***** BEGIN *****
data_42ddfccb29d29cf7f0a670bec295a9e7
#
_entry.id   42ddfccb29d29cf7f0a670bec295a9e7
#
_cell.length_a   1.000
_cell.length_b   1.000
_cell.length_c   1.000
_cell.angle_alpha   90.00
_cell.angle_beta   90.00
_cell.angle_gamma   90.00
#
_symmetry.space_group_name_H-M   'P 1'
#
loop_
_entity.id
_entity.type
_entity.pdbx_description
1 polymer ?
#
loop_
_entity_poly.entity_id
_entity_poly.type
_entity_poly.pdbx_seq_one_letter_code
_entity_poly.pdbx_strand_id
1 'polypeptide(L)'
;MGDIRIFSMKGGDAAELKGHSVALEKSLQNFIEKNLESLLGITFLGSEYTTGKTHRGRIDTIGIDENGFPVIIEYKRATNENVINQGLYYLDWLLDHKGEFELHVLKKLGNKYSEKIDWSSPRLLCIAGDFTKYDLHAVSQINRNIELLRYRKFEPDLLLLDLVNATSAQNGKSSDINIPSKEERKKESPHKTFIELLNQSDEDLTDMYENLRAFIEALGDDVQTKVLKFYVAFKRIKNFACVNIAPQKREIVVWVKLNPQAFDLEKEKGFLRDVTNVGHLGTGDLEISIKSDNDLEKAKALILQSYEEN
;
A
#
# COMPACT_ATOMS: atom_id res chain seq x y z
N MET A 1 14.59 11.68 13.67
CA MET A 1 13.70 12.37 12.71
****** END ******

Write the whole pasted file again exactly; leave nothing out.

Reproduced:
data_42ddfccb29d29cf7f0a670bec295a9e7
#
_entry.id   42ddfccb29d29cf7f0a670bec295a9e7
#
_cell.length_a   1.000
_cell.length_b   1.000
_cell.length_c   1.000
_cell.angle_alpha   90.00
_cell.angle_beta   90.00
_cell.angle_gamma   90.00
#
_symmetry.space_group_name_H-M   'P 1'
#
loop_
_entity.id
_entity.type
_entity.pdbx_description
1 polymer ?
#
loop_
_entity_poly.entity_id
_entity_poly.type
_entity_poly.pdbx_seq_one_letter_code
_entity_poly.pdbx_strand_id
1 'polypeptide(L)'
;MGDIRIFSMKGGDAAELKGHSVALEKSLQNFIEKNLESLLGITFLGSEYTTGKTHRGRIDTIGIDENGFPVIIEYKRATNENVINQGLYYLDWLLDHKGEFELHVLKKLGNKYSEKIDWSSPRLLCIAGDFTKYDLHAVSQINRNIELLRYRKFEPDLLLLDLVNATSAQNGKSSDINIPSKEERKKESPHKTFIELLNQSDEDLTDMYENLRAFIEALGDDVQTKVLKFYVAFKRIKNFACVNIAPQKREIVVWVKLNPQAFDLEKEKGFLRDVTNVGHLGTGDLEISIKSDNDLEKAKALILQSYEEN
;
A
#
# COMPACT_ATOMS: atom_id res chain seq x y z
N MET A 1 14.59 11.68 13.67
CA MET A 1 13.70 12.37 12.71